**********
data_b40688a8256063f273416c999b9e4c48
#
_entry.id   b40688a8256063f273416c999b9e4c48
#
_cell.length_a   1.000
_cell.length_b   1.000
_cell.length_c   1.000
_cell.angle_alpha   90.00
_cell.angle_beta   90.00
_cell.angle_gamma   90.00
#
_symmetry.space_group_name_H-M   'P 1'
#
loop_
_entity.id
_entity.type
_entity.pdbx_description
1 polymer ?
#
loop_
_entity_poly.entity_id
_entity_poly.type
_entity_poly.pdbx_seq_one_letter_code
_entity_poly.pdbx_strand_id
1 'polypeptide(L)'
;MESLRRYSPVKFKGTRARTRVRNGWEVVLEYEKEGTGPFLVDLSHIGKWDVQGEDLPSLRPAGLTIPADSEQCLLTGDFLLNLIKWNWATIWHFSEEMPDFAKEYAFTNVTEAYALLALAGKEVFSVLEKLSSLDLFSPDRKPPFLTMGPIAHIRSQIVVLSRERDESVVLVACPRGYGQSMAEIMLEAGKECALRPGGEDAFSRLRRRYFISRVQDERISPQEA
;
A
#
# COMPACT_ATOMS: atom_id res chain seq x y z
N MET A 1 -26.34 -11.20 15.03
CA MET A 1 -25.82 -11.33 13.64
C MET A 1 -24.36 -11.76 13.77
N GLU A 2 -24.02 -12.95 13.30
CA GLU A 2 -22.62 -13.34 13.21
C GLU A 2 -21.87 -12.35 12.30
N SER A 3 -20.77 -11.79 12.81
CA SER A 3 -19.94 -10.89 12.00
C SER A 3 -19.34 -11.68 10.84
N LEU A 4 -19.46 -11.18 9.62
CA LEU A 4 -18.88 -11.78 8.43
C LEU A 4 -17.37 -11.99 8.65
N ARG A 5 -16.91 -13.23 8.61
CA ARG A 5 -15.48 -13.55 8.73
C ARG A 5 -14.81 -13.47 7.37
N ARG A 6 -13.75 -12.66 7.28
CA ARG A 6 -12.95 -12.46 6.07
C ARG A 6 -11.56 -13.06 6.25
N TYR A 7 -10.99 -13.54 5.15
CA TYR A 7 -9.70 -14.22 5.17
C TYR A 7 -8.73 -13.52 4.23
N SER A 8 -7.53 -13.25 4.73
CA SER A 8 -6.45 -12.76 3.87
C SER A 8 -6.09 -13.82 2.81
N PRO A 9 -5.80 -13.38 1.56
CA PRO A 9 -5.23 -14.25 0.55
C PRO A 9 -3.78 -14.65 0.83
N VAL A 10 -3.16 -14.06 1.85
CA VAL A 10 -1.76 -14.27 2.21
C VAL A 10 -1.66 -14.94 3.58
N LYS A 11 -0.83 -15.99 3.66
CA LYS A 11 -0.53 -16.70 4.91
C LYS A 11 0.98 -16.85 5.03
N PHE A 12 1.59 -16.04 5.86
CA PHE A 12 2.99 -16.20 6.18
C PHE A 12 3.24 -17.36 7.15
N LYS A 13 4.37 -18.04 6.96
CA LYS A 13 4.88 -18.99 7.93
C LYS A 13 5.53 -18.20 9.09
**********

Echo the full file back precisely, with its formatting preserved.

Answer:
data_b40688a8256063f273416c999b9e4c48
#
_entry.id   b40688a8256063f273416c999b9e4c48
#
_cell.length_a   1.000
_cell.length_b   1.000
_cell.length_c   1.000
_cell.angle_alpha   90.00
_cell.angle_beta   90.00
_cell.angle_gamma   90.00
#
_symmetry.space_group_name_H-M   'P 1'
#
loop_
_entity.id
_entity.type
_entity.pdbx_description
1 polymer ?
#
loop_
_entity_poly.entity_id
_entity_poly.type
_entity_poly.pdbx_seq_one_letter_code
_entity_poly.pdbx_strand_id
1 'polypeptide(L)'
;MESLRRYSPVKFKGTRARTRVRNGWEVVLEYEKEGTGPFLVDLSHIGKWDVQGEDLPSLRPAGLTIPADSEQCLLTGDFLLNLIKWNWATIWHFSEEMPDFAKEYAFTNVTEAYALLALAGKEVFSVLEKLSSLDLFSPDRKPPFLTMGPIAHIRSQIVVLSRERDESVVLVACPRGYGQSMAEIMLEAGKECALRPGGEDAFSRLRRRYFISRVQDERISPQEA
;
A
#
# COMPACT_ATOMS: atom_id res chain seq x y z
N MET A 1 -26.34 -11.20 15.03
CA MET A 1 -25.82 -11.33 13.64
C MET A 1 -24.36 -11.76 13.77
N GLU A 2 -24.02 -12.95 13.30
CA GLU A 2 -22.62 -13.34 13.21
C GLU A 2 -21.87 -12.35 12.30
N SER A 3 -20.77 -11.79 12.81
CA SER A 3 -19.94 -10.89 12.00
C SER A 3 -19.34 -11.68 10.84
N LEU A 4 -19.46 -11.18 9.62
CA LEU A 4 -18.88 -11.78 8.43
C LEU A 4 -17.37 -11.99 8.65
N ARG A 5 -16.91 -13.23 8.61
CA ARG A 5 -15.48 -13.55 8.73
C ARG A 5 -14.81 -13.47 7.37
N ARG A 6 -13.75 -12.66 7.28
CA ARG A 6 -12.95 -12.46 6.07
C ARG A 6 -11.56 -13.06 6.25
N TYR A 7 -10.99 -13.54 5.15
CA TYR A 7 -9.70 -14.22 5.17
C TYR A 7 -8.73 -13.52 4.23
N SER A 8 -7.53 -13.25 4.73
CA SER A 8 -6.45 -12.76 3.87
C SER A 8 -6.09 -13.82 2.81
N PRO A 9 -5.80 -13.38 1.56
CA PRO A 9 -5.23 -14.25 0.55
C PRO A 9 -3.78 -14.65 0.83
N VAL A 10 -3.16 -14.06 1.85
CA VAL A 10 -1.76 -14.27 2.21
C VAL A 10 -1.66 -14.94 3.58
N LYS A 11 -0.83 -15.99 3.66
CA LYS A 11 -0.53 -16.70 4.91
C LYS A 11 0.98 -16.85 5.03
N PHE A 12 1.59 -16.04 5.86
CA PHE A 12 2.99 -16.20 6.18
C PHE A 12 3.24 -17.36 7.15
N LYS A 13 4.37 -18.04 6.96
CA LYS A 13 4.88 -18.99 7.93
C LYS A 13 5.53 -18.20 9.09